How was the door to the Nobel Prize opened?

In 1949, Hideki Yukawa won the Nobel Prize in Physics. People say that greatness is born, not mediocre. So, when did Hideki’s talent begin to show?

It started when Xiu Shu played building blocks as a child. For that matter, his grandmother was his first teacher. Grandmother didn’t understand “talent education”, she only thought that this grandson was born to be a “scholar”, so she bought ordinary building blocks for Xiushu and told him the basic gameplay. Next, let’s see how Hideki’s brain is spinning.

This is Hideki’s first experience of the joy of being a “creator”. He put together blocks of different colors and shapes, and he built a country house with doors, windows, a chimney, and a big tree behind the house; He built a castle, neatly up and down, symmetrical from left to right, and the guards standing at the door wore tall three-cornered hats; then, the building blocks were pushed down again, and this time they piled up like the Nishi Honganji Temple that his grandmother took him to, with a wide corridor. The eaves are solemn and solemn, and there are two pagodas standing on the left and right in front of the hall. When grandmother saw it, she couldn’t help but put her hands together and said, “Let’s pay homage respectfully!” This made Hideki giggled.

What would it be like to raise a grandmother who won a Nobel Prize in physics? Readers have their own imaginations. Hideki’s grandmother didn’t think too much. She just saw the little guy’s brains, so she bought him a set of cube puzzles – there are 12 cubes of different colors, which can be combined arbitrarily to form different puzzles. screen. Xiu Shu experienced the joy of “re-creating the universe”, and when he moved around, the pictures were often unexpected. Once, he put up a special “painting” that he had never seen before and could not have imagined beforehand. Xiu Shu was very proud, and brought her grandmother to enjoy it together. Grandmother also thought it was incredible. At first glance, the “painting” didn’t look like anything, but it looked like a peerless spectacle. It was very wonderful.

This way of training should be entertaining. William Ostwald, the 1909 Nobel Laureate in Chemistry, whose interest in chemistry originated as a boy with homemade fireworks. According to an old book, he bought saltpeter, sulfur and various metal powders from the market and succeeded in making colorful fireworks. Feynman, winner of the 1965 Nobel Prize in Physics, was born with a radio he played with as a child. It was a radio bought from a thrift market, and it had broken down. He took it apart and repaired it himself – nothing more than the wires were not connected or the coils were not tightly wound, etc. After a little cleaning, the radio was in good condition again. Feynman became interested and asked around if he needed help. At that time, when the radio came out soon, there were very few people who knew how to repair it. Feynman quickly became an expert in radio repair.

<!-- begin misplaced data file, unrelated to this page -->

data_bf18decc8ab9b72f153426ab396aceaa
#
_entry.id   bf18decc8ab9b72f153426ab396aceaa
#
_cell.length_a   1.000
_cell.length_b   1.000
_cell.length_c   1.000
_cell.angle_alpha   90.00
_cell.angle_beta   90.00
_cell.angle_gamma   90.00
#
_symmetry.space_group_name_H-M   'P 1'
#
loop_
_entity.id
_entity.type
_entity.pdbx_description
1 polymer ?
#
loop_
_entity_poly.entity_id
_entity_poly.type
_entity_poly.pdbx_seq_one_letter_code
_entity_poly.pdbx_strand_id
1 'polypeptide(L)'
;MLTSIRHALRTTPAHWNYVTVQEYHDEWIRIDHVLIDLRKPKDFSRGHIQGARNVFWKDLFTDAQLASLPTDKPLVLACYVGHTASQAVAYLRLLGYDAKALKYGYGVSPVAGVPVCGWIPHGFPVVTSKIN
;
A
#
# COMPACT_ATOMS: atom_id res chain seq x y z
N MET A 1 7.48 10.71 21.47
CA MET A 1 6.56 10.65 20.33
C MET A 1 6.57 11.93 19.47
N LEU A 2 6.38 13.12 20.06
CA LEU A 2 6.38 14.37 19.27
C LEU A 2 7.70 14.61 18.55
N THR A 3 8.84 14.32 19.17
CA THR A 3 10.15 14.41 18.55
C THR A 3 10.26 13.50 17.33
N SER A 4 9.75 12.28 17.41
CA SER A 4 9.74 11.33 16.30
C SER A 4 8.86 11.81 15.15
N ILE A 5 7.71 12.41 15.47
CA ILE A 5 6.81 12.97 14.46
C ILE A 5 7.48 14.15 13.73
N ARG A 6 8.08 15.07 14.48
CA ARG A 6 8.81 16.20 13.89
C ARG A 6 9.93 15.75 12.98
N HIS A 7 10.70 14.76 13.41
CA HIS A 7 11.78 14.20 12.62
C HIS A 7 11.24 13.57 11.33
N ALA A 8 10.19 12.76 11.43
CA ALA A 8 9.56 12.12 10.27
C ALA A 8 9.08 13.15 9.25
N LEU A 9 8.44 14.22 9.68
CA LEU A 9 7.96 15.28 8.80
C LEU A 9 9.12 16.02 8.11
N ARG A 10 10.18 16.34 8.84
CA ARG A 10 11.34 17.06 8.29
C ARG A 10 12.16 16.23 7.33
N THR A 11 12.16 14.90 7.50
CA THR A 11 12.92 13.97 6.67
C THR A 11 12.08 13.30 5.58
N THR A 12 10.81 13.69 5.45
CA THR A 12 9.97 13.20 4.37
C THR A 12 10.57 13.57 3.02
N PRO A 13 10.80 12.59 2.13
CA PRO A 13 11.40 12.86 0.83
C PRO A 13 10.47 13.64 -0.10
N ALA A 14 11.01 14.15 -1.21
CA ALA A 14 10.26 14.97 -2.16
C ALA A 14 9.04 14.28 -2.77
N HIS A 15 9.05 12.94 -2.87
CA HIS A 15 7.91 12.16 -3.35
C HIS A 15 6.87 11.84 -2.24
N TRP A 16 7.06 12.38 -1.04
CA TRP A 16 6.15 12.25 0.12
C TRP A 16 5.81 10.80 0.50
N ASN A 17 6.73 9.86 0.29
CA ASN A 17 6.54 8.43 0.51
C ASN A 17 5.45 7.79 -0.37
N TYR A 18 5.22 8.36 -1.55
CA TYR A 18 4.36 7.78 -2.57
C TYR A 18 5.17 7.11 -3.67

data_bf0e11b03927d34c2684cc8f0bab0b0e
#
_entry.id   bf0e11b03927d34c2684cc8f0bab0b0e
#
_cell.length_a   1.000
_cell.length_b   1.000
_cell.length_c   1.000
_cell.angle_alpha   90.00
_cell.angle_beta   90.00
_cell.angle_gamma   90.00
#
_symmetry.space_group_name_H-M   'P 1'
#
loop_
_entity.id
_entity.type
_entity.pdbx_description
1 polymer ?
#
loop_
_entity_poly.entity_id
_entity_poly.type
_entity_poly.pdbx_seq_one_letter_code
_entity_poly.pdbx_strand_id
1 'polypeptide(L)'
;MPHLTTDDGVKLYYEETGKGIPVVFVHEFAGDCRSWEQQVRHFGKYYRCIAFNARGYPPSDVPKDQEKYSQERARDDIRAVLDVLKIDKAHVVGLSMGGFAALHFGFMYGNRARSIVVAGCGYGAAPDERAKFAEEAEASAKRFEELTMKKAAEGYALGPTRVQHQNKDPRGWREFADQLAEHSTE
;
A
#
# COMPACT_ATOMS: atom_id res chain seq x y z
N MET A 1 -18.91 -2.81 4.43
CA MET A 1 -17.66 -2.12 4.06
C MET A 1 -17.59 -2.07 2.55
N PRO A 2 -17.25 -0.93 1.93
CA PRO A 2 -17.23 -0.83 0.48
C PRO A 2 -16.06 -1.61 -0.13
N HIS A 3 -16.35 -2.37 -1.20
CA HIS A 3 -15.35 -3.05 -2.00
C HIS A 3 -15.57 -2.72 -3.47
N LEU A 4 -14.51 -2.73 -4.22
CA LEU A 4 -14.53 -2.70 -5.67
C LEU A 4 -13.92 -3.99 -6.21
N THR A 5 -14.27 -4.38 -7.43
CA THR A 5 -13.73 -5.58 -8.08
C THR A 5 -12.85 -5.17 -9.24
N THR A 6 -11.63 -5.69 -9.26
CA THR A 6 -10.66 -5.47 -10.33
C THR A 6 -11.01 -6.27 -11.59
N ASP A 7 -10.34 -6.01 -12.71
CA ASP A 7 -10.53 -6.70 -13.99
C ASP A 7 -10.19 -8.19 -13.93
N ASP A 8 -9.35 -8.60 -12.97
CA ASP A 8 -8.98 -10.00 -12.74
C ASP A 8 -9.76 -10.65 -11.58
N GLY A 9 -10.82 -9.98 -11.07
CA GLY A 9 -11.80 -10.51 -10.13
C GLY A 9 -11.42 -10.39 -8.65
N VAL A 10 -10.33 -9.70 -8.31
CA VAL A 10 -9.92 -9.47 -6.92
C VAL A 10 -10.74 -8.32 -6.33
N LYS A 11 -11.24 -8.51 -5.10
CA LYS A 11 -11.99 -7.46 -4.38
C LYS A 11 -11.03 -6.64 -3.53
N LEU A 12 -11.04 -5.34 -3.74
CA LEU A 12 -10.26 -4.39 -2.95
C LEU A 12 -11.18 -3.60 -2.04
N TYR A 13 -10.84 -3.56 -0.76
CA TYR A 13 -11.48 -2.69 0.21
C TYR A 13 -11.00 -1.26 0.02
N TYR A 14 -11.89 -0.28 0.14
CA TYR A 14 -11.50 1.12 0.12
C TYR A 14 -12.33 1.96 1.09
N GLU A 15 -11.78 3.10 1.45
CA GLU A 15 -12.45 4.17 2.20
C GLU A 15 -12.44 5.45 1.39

Yukawa Hideki chose physics in high school and set his direction on the cutting-edge quantum mechanics. In 1934, he published a paper on the interaction of elementary particles, predicting that bombarding a certain nucleus with beta particles can produce a new particle, which he named “meson” and speculated that its mass is between electrons and protons. .

After winning the “Nobel Prize”, Hideki attributed his inspiration for discovering “Meson” to insomnia. Due to the long-term high-intensity thinking, his nerves were severely weakened. As soon as he lay on the bed every night, his mind was extraordinarily clear, and all kinds of whimsical ideas came uninvited. It is said that one night in October 1934, when I went to bed after turning off the lights, all kinds of thoughts were racing in my mind. Suddenly, Hideki shouted: “It’s it! It’s it!” What did he see? It turned out that there were glittering particles in front of his eyes – like gems in the velvety night. In an instant, he remembered that when he was a child, he was lying under the cherry blossom tree, facing the sky, and seeing the beams of rippling sunlight through the dense branches and leaves.

Those “crystal flickering particles” have been flickering in front of everyone’s eyes for thousands of years. They don’t have names, they don’t know where they came from. People don’t think there is anything strange about it. Only Xiushu is different, because he shoulders the mission of “searching”. After he “searched for him thousands of times in the crowd”, he suddenly looked back and finally woke up: God! That’s it!

This is the difference between ordinary people and scientists. The spark of scientific discovery is often out of this kind of accident after painstaking efforts and long thoughts.

This article is selected from the composition edition of “Junior High School Students”, Issue 7, 2022

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